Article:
New Delhi has already been ranked the world’s worst polluted city by the World Health Organization, but a new study by U.S. and Indian scientists shows that the city’s air quality is far worse than previously thought.
American scientist Joshua Apte, working with partners from the University of California, Berkeley and Delhi’s Indian Institute of Technology, roamed the streets of the Indian capital in an autorickshaw laden with air pollution monitors. He found that average pollution levels were up to eight times higher on city roads, the Associated Press reports.
Apte compared the readings from his road trips to readings at urban background sites, which he says are already extremely high. The levels of PM 2.5, the particle known to be most harmful to human health, were found to be 50 percent higher on Delhi's roads during rush hour than during ambient air quality readings. Black carbon, a major pollutant, was found to be three times higher.
"Official air quality monitors tend to be located away from roads, on top of buildings, and that's not where most people spend most of their time," Apte said. "In fact, most people spend a lot of time in traffic in India. Sometimes one, two, three hours a day."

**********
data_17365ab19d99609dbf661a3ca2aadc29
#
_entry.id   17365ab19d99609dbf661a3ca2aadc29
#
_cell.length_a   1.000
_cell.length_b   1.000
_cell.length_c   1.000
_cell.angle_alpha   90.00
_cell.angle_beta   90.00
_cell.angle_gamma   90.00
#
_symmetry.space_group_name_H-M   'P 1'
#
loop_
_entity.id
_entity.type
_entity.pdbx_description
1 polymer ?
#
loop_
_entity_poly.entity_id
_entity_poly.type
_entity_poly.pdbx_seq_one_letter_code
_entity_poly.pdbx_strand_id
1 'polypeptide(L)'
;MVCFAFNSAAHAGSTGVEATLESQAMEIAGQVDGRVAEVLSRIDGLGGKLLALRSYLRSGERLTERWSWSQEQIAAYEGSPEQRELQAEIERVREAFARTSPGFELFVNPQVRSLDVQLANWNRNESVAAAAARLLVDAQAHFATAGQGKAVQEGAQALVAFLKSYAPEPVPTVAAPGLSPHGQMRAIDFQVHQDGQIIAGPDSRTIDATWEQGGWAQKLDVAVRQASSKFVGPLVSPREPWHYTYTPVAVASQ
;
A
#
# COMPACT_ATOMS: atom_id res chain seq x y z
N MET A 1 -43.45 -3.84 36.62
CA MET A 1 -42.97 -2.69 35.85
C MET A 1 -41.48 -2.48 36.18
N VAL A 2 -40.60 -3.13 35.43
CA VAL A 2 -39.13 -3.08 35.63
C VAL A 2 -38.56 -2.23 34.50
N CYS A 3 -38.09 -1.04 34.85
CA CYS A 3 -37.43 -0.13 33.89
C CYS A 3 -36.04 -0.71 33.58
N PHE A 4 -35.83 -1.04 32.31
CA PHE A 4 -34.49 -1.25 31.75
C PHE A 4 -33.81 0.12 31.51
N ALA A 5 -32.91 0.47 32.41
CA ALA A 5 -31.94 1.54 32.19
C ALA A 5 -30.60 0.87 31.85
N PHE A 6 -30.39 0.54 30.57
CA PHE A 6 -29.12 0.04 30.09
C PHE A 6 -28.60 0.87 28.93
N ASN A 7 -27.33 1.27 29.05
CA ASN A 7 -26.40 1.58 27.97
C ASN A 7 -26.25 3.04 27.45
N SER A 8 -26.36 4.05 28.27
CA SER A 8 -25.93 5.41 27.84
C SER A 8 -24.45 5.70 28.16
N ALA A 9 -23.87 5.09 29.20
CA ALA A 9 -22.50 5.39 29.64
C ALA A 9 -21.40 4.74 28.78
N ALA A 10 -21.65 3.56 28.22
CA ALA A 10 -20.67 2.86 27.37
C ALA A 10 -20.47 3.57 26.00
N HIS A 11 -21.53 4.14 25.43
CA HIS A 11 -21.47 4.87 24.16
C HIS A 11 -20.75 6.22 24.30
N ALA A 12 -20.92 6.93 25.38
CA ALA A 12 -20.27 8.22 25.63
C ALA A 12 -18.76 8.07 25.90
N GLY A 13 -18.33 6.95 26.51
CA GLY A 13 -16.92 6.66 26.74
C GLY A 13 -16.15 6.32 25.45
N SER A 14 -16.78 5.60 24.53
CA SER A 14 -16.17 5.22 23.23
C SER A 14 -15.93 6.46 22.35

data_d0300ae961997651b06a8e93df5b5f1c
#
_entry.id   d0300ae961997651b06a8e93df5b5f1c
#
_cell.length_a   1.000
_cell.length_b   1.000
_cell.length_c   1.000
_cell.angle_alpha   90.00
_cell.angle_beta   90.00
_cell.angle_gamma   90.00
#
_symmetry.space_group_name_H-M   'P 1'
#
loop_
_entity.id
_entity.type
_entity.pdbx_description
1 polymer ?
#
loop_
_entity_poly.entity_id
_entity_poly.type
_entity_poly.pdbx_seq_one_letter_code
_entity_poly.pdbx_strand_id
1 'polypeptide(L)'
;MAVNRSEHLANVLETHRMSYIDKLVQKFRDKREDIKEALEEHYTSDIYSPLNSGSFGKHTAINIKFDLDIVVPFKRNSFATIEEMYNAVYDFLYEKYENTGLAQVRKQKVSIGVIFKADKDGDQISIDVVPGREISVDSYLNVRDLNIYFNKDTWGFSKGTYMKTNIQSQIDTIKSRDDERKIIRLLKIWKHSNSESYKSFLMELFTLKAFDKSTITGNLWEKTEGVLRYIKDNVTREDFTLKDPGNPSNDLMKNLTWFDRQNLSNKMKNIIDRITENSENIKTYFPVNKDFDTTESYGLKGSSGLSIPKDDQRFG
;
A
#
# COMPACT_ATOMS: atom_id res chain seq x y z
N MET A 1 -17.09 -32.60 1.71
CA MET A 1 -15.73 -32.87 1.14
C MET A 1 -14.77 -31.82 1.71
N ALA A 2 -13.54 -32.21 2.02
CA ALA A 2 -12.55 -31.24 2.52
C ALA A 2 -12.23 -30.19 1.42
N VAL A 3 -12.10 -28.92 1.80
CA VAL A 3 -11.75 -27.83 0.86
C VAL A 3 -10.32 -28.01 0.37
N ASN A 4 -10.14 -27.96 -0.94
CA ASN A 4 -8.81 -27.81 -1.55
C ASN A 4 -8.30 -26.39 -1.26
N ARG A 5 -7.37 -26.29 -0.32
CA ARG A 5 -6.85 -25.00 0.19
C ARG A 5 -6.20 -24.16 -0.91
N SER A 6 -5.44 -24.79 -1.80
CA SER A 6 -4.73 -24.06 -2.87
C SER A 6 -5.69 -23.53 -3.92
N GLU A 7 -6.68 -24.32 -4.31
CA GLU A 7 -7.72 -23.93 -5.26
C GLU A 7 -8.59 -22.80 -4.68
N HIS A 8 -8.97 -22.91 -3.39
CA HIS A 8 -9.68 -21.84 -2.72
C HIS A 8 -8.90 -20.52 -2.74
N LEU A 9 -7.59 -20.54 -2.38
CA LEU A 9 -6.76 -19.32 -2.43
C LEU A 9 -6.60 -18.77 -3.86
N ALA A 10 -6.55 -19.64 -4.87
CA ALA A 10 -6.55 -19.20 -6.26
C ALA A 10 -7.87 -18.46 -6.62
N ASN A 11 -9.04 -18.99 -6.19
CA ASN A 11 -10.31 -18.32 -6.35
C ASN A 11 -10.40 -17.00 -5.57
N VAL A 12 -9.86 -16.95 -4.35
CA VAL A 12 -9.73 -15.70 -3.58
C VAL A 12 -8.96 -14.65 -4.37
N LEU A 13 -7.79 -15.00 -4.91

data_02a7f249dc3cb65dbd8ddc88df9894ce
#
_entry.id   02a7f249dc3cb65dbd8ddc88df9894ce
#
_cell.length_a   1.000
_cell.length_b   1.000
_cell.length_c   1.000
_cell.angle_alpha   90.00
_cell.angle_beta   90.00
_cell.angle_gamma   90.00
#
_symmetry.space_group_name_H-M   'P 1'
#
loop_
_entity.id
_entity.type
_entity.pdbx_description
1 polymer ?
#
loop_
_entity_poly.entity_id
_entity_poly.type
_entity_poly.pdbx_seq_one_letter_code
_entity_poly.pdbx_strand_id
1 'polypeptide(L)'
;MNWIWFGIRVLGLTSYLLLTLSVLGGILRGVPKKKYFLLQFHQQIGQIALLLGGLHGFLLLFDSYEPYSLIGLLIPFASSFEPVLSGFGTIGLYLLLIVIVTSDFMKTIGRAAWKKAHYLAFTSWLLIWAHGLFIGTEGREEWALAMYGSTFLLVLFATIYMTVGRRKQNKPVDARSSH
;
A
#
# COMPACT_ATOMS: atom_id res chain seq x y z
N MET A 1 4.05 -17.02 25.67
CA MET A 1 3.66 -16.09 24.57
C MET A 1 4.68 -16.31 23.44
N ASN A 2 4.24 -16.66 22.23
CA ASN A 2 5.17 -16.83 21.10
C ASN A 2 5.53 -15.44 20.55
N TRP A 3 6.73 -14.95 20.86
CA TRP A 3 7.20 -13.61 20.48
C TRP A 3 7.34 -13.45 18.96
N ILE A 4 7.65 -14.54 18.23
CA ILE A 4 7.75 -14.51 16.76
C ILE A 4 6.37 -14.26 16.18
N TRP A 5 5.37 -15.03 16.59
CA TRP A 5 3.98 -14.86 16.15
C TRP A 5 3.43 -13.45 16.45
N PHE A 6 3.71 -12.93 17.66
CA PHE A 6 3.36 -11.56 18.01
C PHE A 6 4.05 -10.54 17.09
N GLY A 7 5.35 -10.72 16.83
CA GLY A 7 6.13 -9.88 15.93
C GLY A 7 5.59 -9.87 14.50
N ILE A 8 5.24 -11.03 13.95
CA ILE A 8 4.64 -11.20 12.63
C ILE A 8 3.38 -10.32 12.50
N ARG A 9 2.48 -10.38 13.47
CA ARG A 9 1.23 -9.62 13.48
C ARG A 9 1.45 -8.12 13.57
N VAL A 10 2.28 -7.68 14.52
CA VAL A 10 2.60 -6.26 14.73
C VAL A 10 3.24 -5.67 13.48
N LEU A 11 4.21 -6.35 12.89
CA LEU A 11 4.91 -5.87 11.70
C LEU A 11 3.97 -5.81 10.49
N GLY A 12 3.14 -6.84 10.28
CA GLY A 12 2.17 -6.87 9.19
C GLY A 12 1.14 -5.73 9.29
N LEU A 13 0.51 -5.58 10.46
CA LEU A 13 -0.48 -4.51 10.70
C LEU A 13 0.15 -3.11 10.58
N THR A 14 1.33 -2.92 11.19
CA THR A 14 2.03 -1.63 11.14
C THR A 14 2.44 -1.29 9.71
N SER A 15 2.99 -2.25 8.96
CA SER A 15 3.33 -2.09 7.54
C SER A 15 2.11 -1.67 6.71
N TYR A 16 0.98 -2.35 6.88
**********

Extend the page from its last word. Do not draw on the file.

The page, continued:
India is the third largest polluting country in the world, after the United States and China — who both signed a major bilateral climate deal in Beijing earlier this month.
Its rapidly growing vehicle numbers, expected to hit 400 million by 2030, are posing a major threat that the government is well aware of.
Several steps have been taken to reduce the number of Indian automobiles running on diesel, and the country’s National Green Tribunal also announced on Thursday that it would ban any vehicles older than 15 years from New Delhi’s roads.
But far more drastic measures will be required to make a meaningful dent in Delhi's air pollution levels, which, according to the latest WHO Ambient Air Pollution Database, are at just under 300 micrograms per cubic meter. The world's second most polluted city, Karachi, clocks in at a little over 250, while the major Chinese cities of Beijing and Shanghai, internationally notorious for their pollution, clock in a relatively fresh 120 and 80 respectively.